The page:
Bill Ackman asked Warren Buffett about investing in financial companies at the 2005 Berkshire Hathaway Annual Meeting.
You would think with interest rates going up aggressively in 2022, that maybe it’s worth considering investing in bank or insurance stocks because you would think they should do well in this higher rate environment.
Bill Ackman of Pershing Square Capital Management asked Buffett, “Four of the handful of triple-A rated companies — AIG, Fannie Mae, Freddie Mac and MBIA — are under formal investigation for accounting shenanigans and are in the process of restating their financials. Like Charlie said before, I think of a AAA rated company as an exemplar — a company that should behave with the highest accounting and ethical standards. My questions this leads me to are, how can investors comfortably invest in any financial service company when a decent percentage of the triple-A rated companies have false and misleading financials? And the follow-up question is, why don’t the rating agencies do some independent due diligence from an accounting standpoint so that they can help serve as a watch on this issue?”
In short, how should we think about investing in bank and insurance stocks, for example? How can we truly understand them?
Buffett answered, “financial companies are more difficult to analyze than many companies,” saying for example that “insurance business, you know, the biggest single element that is very difficult to evaluate, even if you own the company, is the loss and loss adjustment expense reserve.”
When it comes to “a bank it basically is whether the loans are any good” and it’s much tougher to analyze financial institutions than a See’s Candy or a brick business per Buffett.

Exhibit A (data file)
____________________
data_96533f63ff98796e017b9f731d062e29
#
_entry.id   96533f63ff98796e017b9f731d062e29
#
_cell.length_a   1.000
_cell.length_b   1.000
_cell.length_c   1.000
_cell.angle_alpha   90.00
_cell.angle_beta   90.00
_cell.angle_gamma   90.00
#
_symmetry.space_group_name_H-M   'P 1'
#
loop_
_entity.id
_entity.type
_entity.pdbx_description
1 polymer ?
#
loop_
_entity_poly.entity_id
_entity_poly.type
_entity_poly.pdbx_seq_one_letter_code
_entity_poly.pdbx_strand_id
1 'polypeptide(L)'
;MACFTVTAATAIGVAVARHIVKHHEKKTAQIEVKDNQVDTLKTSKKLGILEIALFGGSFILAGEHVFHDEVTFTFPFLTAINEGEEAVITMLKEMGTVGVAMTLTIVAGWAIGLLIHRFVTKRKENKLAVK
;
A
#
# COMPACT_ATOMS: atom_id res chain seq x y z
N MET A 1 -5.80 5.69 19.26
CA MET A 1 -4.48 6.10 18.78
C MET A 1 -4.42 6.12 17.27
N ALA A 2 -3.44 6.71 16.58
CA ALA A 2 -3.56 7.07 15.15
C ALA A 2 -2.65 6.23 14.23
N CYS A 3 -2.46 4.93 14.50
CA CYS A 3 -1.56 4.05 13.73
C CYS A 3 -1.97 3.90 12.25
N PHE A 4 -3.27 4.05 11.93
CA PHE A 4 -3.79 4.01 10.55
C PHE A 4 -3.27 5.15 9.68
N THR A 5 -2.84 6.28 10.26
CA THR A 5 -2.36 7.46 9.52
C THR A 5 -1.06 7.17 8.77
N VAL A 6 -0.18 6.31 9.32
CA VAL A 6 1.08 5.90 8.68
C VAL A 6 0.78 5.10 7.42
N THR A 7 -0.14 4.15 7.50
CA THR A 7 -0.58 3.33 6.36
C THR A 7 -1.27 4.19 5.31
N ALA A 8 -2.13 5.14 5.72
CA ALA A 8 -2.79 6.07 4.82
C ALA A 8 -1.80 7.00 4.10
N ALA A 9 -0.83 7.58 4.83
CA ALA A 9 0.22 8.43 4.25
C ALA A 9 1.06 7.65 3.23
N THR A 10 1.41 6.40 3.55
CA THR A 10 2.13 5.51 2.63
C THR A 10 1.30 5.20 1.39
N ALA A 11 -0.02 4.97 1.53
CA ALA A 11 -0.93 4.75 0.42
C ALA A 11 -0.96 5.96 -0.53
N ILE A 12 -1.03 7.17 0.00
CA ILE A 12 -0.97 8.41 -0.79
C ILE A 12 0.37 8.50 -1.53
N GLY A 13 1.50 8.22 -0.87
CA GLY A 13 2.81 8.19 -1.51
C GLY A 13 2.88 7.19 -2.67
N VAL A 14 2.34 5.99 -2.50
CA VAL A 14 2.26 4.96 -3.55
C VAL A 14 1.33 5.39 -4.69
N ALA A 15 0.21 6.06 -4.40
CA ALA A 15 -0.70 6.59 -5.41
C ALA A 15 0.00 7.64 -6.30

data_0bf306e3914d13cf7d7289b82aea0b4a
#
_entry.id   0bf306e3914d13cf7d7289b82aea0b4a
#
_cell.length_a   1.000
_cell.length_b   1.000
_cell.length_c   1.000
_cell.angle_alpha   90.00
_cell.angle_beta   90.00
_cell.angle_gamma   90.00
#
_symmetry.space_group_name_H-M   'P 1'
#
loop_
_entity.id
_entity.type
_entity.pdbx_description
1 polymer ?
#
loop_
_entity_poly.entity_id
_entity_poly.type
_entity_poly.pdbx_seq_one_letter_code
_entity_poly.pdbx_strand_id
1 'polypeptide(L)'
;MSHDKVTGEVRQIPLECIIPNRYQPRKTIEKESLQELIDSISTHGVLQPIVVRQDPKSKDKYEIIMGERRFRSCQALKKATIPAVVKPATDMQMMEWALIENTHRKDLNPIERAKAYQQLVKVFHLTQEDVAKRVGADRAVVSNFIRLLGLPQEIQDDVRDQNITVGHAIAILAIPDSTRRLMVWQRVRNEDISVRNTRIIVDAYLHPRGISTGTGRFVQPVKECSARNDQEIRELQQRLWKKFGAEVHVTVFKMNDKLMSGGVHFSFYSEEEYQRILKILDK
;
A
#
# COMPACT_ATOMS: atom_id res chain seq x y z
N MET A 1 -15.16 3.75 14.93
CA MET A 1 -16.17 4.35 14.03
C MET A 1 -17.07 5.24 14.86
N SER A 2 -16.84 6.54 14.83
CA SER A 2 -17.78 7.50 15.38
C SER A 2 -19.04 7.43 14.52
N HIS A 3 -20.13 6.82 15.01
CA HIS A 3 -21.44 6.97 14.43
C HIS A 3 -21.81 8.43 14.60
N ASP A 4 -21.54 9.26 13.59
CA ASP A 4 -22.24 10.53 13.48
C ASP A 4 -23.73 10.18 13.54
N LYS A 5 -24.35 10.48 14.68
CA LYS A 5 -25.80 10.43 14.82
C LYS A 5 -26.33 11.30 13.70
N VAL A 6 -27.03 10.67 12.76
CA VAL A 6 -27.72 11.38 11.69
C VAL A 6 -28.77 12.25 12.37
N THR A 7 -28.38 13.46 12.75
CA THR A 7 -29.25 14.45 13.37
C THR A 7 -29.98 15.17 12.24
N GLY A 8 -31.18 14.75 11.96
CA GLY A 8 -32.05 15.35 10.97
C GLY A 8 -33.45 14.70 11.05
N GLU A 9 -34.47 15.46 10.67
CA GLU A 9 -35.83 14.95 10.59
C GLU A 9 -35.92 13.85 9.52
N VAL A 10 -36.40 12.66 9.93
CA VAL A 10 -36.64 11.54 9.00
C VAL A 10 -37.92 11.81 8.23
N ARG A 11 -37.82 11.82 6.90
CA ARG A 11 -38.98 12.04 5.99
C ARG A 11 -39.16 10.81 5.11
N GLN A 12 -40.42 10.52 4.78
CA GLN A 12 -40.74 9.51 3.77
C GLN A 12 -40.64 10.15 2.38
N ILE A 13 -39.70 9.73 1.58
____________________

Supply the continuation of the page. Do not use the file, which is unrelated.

He further contended, “throw in derivatives on top of it, no one probably knows, perfectly, what some of the (or even within a reasonable range) the exact condition of some of the biggest banks in the world.”
You still never know what’s really under the covers of how complex the obligations might be with derivatives contracts, these financial complications could just be the tip of the iceberg of what else is lurking in a financial company’s records.
Buffett advises that we have to just “accept the fact that insurance, banking, finance companies [can be] both frauds and just big mistakes over time.”
Charlie Munger further added, “Warren is obviously correct that where you’ve got complexity, which by its very nature provides better opportunities to be mistaken and not have it come to notice, or to be fraudulent and have it not be found out, you’re going to get more fraud and mistakes than you are if you’re selling a business where you shovel sand out of the river and sell it by the truckload. And just as a business that sells natural gas is going to have more explosions than a business that sells sand, a business like these major financial institutions, by its nature, is going to have way more problems.”
Charlie summarizes the answer by saying, “so if you don’t like the lack of perfect accounting in financial institutions, you’re in the wrong world.”
In addition to definitely doing careful research and confirming that we think we truly can understand a financial stock. And IMHO, I also think some of this boils down to how much you think you can trust the management of the financial company.
With that logic, some people may have invested in companies like Berkshire Hathaway and Markel just because they trust Buffett and Munger, or in the latter case, Tom Gayner. And you knew that they are always acting in the best interests of shareholders.
If you were to see Berkshire investing in other bank and insurance companies, that could also be a hint as to what might be a potentially trustworthy financial stock. Nevertheless, we all have to do our homework before we make any investing decisions, especially when it comes to the complex world of financial institutions.
If you’re interested in learning how to take control of your finances and start becoming an investor like Warren Buffett, check out my free PDF guide.
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